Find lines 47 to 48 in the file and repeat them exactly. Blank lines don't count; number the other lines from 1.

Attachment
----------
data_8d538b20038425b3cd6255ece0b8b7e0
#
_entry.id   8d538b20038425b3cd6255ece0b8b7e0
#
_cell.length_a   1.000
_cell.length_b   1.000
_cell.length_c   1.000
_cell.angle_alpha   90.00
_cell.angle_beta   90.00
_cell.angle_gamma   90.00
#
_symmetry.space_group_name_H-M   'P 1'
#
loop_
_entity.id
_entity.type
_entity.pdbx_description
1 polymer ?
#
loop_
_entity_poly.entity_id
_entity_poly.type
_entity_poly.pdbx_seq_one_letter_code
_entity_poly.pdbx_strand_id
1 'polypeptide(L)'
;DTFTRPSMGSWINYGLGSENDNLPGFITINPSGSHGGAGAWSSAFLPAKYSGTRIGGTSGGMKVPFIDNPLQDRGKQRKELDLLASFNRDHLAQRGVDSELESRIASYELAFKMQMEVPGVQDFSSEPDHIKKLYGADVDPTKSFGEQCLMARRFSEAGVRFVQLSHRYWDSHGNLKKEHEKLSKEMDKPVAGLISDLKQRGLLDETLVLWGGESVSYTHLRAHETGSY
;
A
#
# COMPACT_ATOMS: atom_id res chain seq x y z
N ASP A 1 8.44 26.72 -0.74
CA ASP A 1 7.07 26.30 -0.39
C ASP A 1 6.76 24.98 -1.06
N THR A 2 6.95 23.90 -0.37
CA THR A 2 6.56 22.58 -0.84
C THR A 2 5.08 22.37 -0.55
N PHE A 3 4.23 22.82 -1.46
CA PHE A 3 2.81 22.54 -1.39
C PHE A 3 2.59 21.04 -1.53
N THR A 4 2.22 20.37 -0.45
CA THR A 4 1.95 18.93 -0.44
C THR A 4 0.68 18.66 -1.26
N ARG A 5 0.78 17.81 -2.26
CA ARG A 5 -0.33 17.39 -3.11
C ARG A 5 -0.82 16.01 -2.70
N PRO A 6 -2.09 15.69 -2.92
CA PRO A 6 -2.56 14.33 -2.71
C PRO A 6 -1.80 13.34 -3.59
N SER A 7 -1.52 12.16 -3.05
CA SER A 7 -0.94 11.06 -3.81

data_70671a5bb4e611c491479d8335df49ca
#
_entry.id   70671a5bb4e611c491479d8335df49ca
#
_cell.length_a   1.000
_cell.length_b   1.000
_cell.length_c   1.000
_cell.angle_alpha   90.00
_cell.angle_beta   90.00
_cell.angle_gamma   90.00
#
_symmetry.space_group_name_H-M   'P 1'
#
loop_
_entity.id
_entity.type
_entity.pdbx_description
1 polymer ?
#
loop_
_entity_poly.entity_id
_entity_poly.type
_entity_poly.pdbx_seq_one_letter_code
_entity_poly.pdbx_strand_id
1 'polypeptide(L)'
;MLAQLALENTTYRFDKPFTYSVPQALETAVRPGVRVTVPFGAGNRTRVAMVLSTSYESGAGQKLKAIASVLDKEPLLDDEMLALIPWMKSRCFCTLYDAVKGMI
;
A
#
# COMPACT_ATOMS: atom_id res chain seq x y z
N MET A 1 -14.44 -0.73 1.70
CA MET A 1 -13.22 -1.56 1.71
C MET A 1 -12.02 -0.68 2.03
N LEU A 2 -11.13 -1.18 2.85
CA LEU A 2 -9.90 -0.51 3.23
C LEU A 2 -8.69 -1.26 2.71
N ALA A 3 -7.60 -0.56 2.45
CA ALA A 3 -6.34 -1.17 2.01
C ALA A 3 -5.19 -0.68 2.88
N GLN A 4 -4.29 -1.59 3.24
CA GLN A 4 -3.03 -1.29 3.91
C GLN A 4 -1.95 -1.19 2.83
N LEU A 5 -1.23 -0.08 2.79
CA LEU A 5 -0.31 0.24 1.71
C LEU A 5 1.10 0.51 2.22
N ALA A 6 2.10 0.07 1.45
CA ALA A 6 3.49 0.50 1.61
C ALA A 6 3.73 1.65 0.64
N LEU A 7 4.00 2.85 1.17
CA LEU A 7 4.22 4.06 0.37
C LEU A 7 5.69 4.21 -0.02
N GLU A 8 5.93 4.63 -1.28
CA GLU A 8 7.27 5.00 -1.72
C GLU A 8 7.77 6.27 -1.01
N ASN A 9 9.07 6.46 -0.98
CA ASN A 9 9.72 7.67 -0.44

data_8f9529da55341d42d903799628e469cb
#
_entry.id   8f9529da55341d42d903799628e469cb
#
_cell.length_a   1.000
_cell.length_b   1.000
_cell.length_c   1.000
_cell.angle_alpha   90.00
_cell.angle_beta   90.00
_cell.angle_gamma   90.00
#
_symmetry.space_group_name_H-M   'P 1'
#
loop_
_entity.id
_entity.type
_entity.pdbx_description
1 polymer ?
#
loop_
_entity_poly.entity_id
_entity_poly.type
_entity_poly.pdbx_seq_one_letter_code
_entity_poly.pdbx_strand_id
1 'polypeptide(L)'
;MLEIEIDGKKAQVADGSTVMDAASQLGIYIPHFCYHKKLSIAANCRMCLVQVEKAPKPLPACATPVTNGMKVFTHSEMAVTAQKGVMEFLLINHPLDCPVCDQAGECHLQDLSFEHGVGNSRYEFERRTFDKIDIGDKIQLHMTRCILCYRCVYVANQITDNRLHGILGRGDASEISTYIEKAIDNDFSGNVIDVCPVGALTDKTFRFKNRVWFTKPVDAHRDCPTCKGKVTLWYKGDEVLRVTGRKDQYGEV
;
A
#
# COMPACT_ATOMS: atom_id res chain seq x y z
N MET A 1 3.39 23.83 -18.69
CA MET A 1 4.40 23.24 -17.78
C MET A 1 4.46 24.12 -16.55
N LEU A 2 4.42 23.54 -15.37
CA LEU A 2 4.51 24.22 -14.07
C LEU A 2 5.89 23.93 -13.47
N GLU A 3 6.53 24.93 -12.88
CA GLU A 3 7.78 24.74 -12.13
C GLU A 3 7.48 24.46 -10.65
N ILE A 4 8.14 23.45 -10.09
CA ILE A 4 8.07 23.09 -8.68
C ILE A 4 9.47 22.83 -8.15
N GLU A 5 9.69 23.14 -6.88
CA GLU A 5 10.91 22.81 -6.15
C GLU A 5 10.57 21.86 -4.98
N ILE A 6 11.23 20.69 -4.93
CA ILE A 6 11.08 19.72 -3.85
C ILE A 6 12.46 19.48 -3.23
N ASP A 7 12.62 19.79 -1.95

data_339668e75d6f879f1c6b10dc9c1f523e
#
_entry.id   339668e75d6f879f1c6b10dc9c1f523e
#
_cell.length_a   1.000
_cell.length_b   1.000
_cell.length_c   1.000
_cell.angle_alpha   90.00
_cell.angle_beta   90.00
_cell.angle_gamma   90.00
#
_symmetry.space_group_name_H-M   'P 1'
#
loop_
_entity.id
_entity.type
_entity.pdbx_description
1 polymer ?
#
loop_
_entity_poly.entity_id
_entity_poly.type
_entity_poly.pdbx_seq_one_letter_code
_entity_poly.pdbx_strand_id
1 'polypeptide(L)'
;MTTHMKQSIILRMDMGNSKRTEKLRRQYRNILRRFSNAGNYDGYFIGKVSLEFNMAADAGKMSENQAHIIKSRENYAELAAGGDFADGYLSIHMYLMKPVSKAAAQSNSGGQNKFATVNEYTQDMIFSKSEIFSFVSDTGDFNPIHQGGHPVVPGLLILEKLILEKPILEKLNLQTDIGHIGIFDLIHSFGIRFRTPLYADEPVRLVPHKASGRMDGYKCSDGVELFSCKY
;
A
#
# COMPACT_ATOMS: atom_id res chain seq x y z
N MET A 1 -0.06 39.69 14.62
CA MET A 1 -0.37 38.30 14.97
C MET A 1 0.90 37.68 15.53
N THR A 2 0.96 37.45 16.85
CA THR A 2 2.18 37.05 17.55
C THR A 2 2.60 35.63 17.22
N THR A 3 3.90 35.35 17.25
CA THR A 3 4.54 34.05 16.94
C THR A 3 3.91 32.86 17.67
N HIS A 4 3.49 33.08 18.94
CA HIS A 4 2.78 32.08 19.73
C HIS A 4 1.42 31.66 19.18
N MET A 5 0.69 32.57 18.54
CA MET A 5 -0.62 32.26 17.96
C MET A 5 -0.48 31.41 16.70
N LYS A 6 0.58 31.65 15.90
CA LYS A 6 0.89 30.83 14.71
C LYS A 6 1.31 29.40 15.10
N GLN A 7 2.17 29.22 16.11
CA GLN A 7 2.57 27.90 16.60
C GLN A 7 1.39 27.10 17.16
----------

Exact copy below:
CA PRO A 6 -2.56 14.33 -2.71
C PRO A 6 -1.80 13.34 -3.59